Gardening can improve the beauty of your surroundings or put a bounty of vegetables on your plate. But it’s also excellent therapy for your stressed-out mind. Below are four ways that gardening enhances mental well-being.
Gardeners often take up the hobby hoping that it will help them relax and unwind. And there’s good reason to believe they’ll reap this reward. In fact, gardening may be a more effective stress-buster than many other hobbies.
In a 2011 study in the Journal of Health Psychology, researchers from Wageningen University and Research Center in the Netherlands randomly assigned recreational gardeners to either work outdoors in their own plots or read indoors for a half-hour. Gardening led to greater reductions in the stress hormone cortisol. The gardeners also got a mood boost that the readers didn’t get. The added benefits may be partly due to the rejuvenating effects of spending time in nature.
Studies have shown that gardeners are more likely to eat their veggies than non-gardeners. It makes sense: Once they've invested the time and energy to grow a carrot or squash, they’re more likely to actually eat it.
Vegetables and fruits are packed with antioxidants, which are thought to help protect the brain from the ravages of aging. When researchers fed extracts of strawberries, blueberries, or spinach to aging rats, the diet improved communication between the rats’ brain cells. Scientists believe that something similar may happen in humans. As a general rule, dark-colored vegetables—such as spinach, kale, broccoli, beets, red bell pepper, and eggplant—tend to have the highest antioxidant levels.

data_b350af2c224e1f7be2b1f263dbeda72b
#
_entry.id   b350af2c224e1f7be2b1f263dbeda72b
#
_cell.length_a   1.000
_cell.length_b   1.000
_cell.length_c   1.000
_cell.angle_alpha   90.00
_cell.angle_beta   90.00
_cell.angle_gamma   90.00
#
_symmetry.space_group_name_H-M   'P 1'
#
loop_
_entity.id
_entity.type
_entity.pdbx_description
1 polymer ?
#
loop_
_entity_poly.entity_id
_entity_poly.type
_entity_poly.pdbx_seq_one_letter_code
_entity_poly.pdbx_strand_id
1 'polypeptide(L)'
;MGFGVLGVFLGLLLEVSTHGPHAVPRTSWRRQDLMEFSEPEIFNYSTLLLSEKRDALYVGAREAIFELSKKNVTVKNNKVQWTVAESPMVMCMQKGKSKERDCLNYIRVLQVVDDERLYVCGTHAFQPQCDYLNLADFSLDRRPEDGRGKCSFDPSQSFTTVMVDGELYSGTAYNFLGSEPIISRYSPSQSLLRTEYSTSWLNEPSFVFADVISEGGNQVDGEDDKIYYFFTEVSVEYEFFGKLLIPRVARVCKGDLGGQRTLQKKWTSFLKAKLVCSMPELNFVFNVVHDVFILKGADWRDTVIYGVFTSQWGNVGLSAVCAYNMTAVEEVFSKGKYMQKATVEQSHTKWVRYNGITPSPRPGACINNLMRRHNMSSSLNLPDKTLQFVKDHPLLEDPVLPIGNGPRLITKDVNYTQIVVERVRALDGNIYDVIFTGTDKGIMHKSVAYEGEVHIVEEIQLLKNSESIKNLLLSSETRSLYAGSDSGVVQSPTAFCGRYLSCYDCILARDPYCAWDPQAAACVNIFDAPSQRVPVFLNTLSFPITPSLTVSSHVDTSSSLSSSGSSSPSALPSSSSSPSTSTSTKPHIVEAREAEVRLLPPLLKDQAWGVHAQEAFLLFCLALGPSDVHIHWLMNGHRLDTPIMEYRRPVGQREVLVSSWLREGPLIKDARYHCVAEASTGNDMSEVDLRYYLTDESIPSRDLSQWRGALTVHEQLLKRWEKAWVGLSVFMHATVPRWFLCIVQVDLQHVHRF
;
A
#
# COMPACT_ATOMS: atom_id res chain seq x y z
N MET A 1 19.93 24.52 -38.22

Digging, hoeing, raking, turning a compost heap, and hauling garden supplies can be a serious workout. According to the American Council on Exercise, gardening activities such as these can build muscles and burn an average of 300 calories per hour.
Staying physically fit benefits the whole body, including the brain. Physical activity seems to enhance the formation and survival of nerve cells in parts of the brain involved in learning and memory. It’s also linked to better functioning of what’s known as executive control—mental skills such as multi-tasking, scheduling, and planning. Plus, physical exercise is a proven mood booster, easing symptoms of depression and anxiety.
Planting a garden can beautify your personal landscape. It can also be a means of expressing your creativity and identity: is your garden—and by extension, your personality—a neatly manicured plot, a bold riot of color, or a wild tangle of vines?
Your garden can say a lot about you. At the same time, it’s a way of literally putting down roots. As you care for the plants, you naturally grow more attached to the place. Over time, it comes to feel like where you belong.
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